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MICE hydrogen review Commissioning, testing and operations.

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Presentation on theme: "MICE hydrogen review Commissioning, testing and operations."— Presentation transcript:

1 MICE hydrogen review Commissioning, testing and operations

2 Commissioning progress Transfer line manufactured and (roughly) fit-checked Vacuum line manufactured and fit-checked Absorber assembly – Window – absorber indium seals made – 2 MLI blankets applied

3 Testing Pre-sign off – Pressure test of absorber/window assembly* – Pressure test of newly installed pipework – Leak testing of overhauled relief circuit Pre-cryogenic operation – Leak test of modified sub-assemblies – Leak test of entire system – Turbo pump run-in test in isolation* – Test of gas detection system – Systematic test of valve and instrumentation operation Pre-experimental operation – Purge sequence* – Fill/empty cycle with helium* – Fill/empty cycle with hydrogen

4 Absorber system pressure test LH2 Vacuum Gas panel Two failure scenarios – Heat load into absorber, causing rapid boiling of LH2 through absorber relief line – Absorber window rupture, causing rapid boiling of LH2 predominantly through vacuum relief line AbsorberVacuum Both PRV Δ0.5 bar

5 Absorber system pressure test Heat load scenario – Significant heat can only feasibly come from a vacuum failure but… A safety window rupture would not cause a vacuum failure The surrounding vacuum vessels are substantial and unlikely to fail in a catastrophic way Small leaks, such as from seal degradation, would not result in rapid boil-off – Nevertheless, if such a vacuum failure were to occur, two estimates of the heat load into the LH2 were made: Film boiling i.e. maximum possible rate of heat transfer, regardless of ΔT ~ 19kW CERN paper with experimental data suggesting actual max heat transfer would be ~5kW – The latter figure was taken, doubled, and used to calculate a boil-off rate of kg/s – This was used to calculate a total pipe pressure drop from absorber to flame arrestor of 1.92 bar – PRV pressure is 1.5 bara. 1.1 x 1.25 x 1.5 bar = 2.06 bar, so a pressure test to this will be adequate. Note, windows have already been burst tested to above 8 bar

6 Absorber system pressure test Window failure scenario – Boiling rate from hydrogen spill would be considerable but has not been calculated with similar rigour to previous scenario (estimated at 0.12 kg/s in worst case) – However… Absorber and vacuum relief lines are effectively in parallel in this scenario, thus halving the pipe impedance There is a ‘bucket’ in the vacuum space to reduce the surface area which a spillage would be subject to The safety windows are 0.21mm at their thinnest point, as oppose to 0.18mm in the absorber windows The most likely window failure scenario is a crack or small breach, resulting in a much slower rate of heat transfer than in a full-scale rupture – MICE argues that testing to a higher pressure for the safety windows is unnecessary A burst test as per the absorber windows should be carried out however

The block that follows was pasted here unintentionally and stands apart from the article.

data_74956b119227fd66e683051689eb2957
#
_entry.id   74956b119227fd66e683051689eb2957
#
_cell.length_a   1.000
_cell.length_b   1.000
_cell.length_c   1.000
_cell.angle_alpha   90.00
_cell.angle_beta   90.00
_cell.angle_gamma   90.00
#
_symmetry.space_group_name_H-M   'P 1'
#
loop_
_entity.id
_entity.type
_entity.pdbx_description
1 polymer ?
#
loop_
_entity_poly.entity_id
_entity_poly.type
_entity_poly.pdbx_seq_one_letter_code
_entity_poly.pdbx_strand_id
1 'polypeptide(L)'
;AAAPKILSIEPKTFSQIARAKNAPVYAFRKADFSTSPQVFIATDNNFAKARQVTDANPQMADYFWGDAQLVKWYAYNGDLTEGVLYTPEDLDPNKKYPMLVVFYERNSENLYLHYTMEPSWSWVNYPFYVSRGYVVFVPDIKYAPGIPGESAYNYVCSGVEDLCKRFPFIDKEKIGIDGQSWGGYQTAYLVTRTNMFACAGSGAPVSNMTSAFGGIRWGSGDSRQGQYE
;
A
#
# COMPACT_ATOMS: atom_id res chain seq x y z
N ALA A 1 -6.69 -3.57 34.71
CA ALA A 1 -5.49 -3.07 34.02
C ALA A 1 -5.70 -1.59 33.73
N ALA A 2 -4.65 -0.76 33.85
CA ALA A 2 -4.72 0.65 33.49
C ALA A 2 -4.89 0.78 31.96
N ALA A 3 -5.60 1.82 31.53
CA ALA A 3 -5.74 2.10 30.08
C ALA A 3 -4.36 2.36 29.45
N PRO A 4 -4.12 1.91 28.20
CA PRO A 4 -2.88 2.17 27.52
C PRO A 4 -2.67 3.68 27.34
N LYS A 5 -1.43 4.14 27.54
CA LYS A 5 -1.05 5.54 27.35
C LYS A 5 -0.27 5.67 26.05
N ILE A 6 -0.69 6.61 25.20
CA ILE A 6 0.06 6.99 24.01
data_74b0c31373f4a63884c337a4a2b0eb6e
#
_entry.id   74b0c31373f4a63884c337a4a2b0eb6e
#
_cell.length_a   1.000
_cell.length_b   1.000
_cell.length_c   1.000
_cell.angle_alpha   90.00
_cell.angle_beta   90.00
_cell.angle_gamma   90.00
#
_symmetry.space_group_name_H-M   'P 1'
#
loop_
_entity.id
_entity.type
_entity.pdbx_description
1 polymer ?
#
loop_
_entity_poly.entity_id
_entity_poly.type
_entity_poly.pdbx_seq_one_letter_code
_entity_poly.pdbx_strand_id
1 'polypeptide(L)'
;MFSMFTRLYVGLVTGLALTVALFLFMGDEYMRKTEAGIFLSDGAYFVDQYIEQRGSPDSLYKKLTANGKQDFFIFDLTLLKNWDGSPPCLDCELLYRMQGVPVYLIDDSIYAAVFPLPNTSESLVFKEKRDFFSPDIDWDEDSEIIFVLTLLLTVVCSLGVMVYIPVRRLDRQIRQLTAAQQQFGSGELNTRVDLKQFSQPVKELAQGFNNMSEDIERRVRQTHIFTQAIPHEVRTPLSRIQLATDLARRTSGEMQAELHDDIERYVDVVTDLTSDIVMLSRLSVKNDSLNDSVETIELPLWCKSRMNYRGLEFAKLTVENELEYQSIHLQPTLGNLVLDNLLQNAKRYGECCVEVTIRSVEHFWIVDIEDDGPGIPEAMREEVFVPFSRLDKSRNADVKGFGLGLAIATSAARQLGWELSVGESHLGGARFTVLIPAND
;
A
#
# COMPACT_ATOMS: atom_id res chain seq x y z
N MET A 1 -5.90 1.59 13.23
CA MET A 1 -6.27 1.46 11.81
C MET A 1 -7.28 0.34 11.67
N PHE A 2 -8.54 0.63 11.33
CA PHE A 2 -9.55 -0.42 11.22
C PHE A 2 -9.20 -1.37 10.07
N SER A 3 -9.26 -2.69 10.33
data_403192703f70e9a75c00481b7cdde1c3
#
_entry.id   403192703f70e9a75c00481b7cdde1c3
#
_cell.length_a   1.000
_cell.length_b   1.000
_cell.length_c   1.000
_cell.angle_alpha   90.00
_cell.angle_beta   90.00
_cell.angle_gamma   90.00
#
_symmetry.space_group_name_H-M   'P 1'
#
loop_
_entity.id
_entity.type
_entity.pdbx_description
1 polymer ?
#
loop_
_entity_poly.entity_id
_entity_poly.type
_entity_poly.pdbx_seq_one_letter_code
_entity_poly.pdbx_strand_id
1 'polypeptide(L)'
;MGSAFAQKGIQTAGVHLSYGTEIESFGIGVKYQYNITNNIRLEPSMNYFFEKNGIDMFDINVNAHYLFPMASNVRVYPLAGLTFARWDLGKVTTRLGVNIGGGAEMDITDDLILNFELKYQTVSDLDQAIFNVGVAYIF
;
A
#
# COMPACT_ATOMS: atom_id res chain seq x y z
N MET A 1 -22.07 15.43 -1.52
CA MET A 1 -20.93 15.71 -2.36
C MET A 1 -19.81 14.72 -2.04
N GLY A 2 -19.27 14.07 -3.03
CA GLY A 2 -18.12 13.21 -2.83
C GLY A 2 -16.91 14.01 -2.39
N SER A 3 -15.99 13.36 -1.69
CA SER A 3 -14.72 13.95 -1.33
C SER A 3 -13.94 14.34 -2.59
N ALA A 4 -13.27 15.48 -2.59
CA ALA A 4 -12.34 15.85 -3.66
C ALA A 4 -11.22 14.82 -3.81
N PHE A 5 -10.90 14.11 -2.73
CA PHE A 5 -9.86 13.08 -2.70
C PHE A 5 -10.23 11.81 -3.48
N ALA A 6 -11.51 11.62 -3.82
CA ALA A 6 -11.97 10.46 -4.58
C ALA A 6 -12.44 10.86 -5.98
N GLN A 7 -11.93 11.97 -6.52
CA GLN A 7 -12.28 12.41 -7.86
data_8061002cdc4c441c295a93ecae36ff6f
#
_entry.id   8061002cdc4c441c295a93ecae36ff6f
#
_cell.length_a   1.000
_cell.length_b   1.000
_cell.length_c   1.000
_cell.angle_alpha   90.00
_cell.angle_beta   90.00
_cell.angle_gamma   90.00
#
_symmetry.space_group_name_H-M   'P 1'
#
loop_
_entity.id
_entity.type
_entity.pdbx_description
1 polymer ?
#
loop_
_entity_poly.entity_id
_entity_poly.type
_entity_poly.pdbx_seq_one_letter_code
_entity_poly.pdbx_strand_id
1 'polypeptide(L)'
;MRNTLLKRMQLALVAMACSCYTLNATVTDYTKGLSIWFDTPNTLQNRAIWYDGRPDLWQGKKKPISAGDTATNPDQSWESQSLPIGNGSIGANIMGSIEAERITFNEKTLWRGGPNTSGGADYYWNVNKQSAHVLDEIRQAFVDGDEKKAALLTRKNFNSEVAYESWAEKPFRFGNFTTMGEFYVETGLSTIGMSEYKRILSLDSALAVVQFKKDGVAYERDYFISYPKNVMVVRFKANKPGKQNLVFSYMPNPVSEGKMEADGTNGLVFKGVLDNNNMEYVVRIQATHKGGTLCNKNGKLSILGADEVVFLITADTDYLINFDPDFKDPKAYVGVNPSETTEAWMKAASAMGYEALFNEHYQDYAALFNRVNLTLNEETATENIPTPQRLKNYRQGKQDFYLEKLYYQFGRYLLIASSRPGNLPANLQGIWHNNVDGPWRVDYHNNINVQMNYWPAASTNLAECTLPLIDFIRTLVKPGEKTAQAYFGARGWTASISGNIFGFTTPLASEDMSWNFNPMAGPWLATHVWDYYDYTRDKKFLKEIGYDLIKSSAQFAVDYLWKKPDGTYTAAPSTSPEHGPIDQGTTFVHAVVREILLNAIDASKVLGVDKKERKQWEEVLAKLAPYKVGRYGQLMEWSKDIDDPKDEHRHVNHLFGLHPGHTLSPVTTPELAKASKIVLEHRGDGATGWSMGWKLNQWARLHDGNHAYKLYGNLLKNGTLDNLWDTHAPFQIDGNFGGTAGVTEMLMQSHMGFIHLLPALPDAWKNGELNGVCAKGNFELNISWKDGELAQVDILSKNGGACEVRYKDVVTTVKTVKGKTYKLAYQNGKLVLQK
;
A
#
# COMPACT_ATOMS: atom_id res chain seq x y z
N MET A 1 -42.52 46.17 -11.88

7 Turbo pump Failures experienced – Pictured failure was seemingly random (and also not our pump!) – However, also had bearing problems due to excessive periods of inactivity Preventative maintenance programme – Gradual run in every 6 months – Pumps in storage for longer than 1 year sent to Leybold for bearing replacement – Project also has multiple spares now

8 System tests Helium purge – Pressurises with helium and pumps out three times – Tests operation of the gas panel, pumps, pressure gauges and control system Helium fill – no liquid – Uses the control valve to maintain helium pressure in the absorber vessel as it cools – Radiative heat load means the system will not reach 4.2K – Tests operation of the temperature sensors and cryocooler and provides an indication as to the cryogenic performance of the system as it cools down – Will have to be manually terminated Hydrogen vent – Replaces the old hydrogen empty sequence – Opens the vent line valve and switches the heater onto the absorber – won’t be particularly representative with cold helium but will still test the interlocks, valve operations etc

9 Milestones November December January February March April May June PRY installation 2015 FC contractual acceptance Absorber assembly FC#2 to MICE Hall Hydrogen safety review Vacuum and leak testing Pressure testing of absorber Cryogenic (helium) testing Hydrogen safety sign-off Cryogenic (hydrogen) testing Magnet testing begins

10 Operations General principle is that only designated ‘hydrogen experts’ interact with the system when hydrogen is present – Broadly speaking, this statement also stands during helium operations Hydrogen experts are: – Myself – Mike Courthold (part-time) – Phil Warburton (based at DL) – Mark Tucker (based at RAL) R&D tests took 4 weeks and required 14 people to staff 24/7 Same coverage will be required for: – Hydrogen commissioning – Active hydrogen sequences during operation – …but not for remainder of user runs – this will covered by on-call arrangements

11 Operations Run schedule handled by Steve Boyd (Warwick Uni)


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